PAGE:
In Uncategorized on 03/02/2022 at 10:07

Although his Bachelor of Science degree is in accounting, not engineering, Judge Christian N. (“Speedy”) Weiler is a great fan of “the greatest engine yet devised for the discovery of truth,” as Dean Wigmore put it.

Cross-examination, done properly, can unearth, unhorse, undo, and unravel, if anything can.

I’ve said it before, but it deserves repeating: everybody’s testimony looks the same on paper; nobody’s testimony looks the same on the stand.

So Judge Speedy Weiler denies summary J to Green Valley Investors, LLC, Bobby A. Branch, Tax Matters Partner, et. al, Docket No. 17379-19, filed 3/2/22. The Greeners want partial summary J that their appraisers are Section 170 qualified, and that their appraisals clear the Reg.  §1.170A-13(c)(3) bar.

IRS says no, because they want to depose said appraisers. My readers will doubtless recall said activist appraisers tried to intervene to prevent any such deposition, and got sent off. If you don’t, see my blogpost “No Likely End,” 2/11/22. In the same order, Judge Speedy Weiler sent IRS off,  when they sought to depose, because the Greeners’ good faith reliance on whatever the appraisers produced is a question for Bobby Branch, TMP, not the appraisers.

Except maybe Judge Speedy Weiler is starting to backtrack. Cross-examination needn’t happen only at trial.

“When considering the elements of a qualified appraisal and appraisers, it appears that petitioners may have satisfied these legal requirements. However, viewing the facts and inferences in a light most favorable to respondent, we cannot conclude such as a matter of law, since there remains material facts in dispute between the parties. Respondent sought to compel the depositions of Mr. V, Mr. W, and Mr. M—which petitioners objected to—and this Court denied, without prejudice, by order served on February 11, 2022. This Court acknowledges that it would likely benefit from this cross examination testimony from these witnesses prior to ruling on the issues before the Court. Accordingly, we are compelled to deny petitioners’ motions for partial summary judgment at this time.” Order, at p. 3. (Names omitted).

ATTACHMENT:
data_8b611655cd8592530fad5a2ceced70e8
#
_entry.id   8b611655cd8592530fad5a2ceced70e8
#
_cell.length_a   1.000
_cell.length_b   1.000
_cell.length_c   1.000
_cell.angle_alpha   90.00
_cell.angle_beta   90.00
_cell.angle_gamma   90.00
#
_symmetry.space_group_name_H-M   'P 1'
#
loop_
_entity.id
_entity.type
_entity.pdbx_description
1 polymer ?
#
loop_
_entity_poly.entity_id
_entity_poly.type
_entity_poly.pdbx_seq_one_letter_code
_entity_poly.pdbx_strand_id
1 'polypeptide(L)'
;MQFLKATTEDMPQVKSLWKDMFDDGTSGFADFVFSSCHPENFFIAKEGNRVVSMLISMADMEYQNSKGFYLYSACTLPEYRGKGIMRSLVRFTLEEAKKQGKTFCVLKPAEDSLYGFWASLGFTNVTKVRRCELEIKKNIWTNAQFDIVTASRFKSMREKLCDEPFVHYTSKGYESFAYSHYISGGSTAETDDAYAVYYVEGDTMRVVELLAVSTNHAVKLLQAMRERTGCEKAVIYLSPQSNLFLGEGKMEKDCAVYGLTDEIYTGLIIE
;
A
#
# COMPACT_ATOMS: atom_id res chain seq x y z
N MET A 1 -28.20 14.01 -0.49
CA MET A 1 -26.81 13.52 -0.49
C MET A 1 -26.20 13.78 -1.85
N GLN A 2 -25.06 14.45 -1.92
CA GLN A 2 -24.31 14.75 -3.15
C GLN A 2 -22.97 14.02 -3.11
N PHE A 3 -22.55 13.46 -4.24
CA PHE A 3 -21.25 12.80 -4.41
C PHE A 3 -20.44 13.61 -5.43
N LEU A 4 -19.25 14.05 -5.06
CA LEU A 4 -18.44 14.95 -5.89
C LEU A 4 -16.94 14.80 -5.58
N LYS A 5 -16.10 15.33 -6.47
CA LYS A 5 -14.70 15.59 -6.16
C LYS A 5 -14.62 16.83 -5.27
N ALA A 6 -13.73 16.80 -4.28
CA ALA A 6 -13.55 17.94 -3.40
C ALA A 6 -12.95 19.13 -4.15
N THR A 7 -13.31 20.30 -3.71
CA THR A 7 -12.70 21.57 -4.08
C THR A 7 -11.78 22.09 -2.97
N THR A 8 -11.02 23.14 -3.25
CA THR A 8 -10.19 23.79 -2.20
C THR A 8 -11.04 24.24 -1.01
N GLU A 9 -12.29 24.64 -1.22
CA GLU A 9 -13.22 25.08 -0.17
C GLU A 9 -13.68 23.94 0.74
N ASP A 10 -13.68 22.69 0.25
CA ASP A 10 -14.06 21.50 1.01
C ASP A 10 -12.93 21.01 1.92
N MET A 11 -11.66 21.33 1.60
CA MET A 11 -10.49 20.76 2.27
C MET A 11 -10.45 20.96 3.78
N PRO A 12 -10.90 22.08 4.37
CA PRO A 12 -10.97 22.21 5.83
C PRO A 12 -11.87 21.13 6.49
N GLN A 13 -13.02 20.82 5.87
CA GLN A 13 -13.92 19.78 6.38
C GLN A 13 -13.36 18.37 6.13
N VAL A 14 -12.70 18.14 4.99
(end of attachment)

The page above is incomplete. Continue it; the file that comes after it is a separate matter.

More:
So does IRS move again to depose? Has IRS cleared the Rule 74(c)(1)(B) “extraordinary” bar? If IRS moves again and wins, is this going to be a mini-trial?

To quote the youtube Tennessee (ex-Niagara Falls) gearjammer, “Rev up yer engines!”

Edited to add, 3/2/22: I couldn’t agree with Judge Speedy Weiler more: any trier of fact would definitely benefit from cross-examination of every witness, fact or expert, before ruling on the issues before that trier. But where is this cross-examination to take place? In a deposition? Triers of fact don’t attend depositions. And again, everybody’s testimony looks the same on paper. Unless there’s a trial, that paper is all a trier of fact will see. So all the deposition does is give the adversary impeachment material. I fail to see how that helps the trier of fact where the expert witness must proffer his/her/their report, which is their direct testimony per Rule 143, well in advance of trial. The adversary has plenty of time to develop their cross-examination. And nobody’s testimony is the same on the stand, which is why Rule 74(c)(1)(B) there. To make sure the trier of fact can see and hear the witness on the stand.


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